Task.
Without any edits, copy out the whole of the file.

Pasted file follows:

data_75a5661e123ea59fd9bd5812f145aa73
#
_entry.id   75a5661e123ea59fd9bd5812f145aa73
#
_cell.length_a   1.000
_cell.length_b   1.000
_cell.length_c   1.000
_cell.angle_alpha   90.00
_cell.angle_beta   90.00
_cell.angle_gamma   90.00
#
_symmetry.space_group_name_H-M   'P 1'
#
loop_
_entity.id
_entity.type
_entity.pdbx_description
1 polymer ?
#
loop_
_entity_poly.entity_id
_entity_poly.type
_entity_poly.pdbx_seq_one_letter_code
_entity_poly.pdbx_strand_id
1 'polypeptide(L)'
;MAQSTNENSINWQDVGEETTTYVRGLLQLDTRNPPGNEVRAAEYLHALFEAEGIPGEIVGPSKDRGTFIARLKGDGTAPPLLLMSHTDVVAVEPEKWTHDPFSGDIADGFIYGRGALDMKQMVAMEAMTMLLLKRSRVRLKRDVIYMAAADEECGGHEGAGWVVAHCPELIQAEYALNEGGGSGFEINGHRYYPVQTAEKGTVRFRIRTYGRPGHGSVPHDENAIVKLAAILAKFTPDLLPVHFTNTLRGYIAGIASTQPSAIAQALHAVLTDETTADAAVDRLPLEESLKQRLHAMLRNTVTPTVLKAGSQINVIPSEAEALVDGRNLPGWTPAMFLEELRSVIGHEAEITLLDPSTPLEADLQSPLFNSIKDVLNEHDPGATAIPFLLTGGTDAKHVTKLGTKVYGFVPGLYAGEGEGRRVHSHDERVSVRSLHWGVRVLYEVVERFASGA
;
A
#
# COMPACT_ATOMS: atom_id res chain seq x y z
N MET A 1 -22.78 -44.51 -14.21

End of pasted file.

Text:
data_75a5661e123ea59fd9bd5812f145aa73
#
_entry.id   75a5661e123ea59fd9bd5812f145aa73
#
_cell.length_a   1.000
_cell.length_b   1.000
_cell.length_c   1.000
_cell.angle_alpha   90.00
_cell.angle_beta   90.00
_cell.angle_gamma   90.00
#
_symmetry.space_group_name_H-M   'P 1'
#
loop_
_entity.id
_entity.type
_entity.pdbx_description
1 polymer ?
#
loop_
_entity_poly.entity_id
_entity_poly.type
_entity_poly.pdbx_seq_one_letter_code
_entity_poly.pdbx_strand_id
1 'polypeptide(L)'
;MAQSTNENSINWQDVGEETTTYVRGLLQLDTRNPPGNEVRAAEYLHALFEAEGIPGEIVGPSKDRGTFIARLKGDGTAPPLLLMSHTDVVAVEPEKWTHDPFSGDIADGFIYGRGALDMKQMVAMEAMTMLLLKRSRVRLKRDVIYMAAADEECGGHEGAGWVVAHCPELIQAEYALNEGGGSGFEINGHRYYPVQTAEKGTVRFRIRTYGRPGHGSVPHDENAIVKLAAILAKFTPDLLPVHFTNTLRGYIAGIASTQPSAIAQALHAVLTDETTADAAVDRLPLEESLKQRLHAMLRNTVTPTVLKAGSQINVIPSEAEALVDGRNLPGWTPAMFLEELRSVIGHEAEITLLDPSTPLEADLQSPLFNSIKDVLNEHDPGATAIPFLLTGGTDAKHVTKLGTKVYGFVPGLYAGEGEGRRVHSHDERVSVRSLHWGVRVLYEVVERFASGA
;
A
#
# COMPACT_ATOMS: atom_id res chain seq x y z
N MET A 1 -22.78 -44.51 -14.21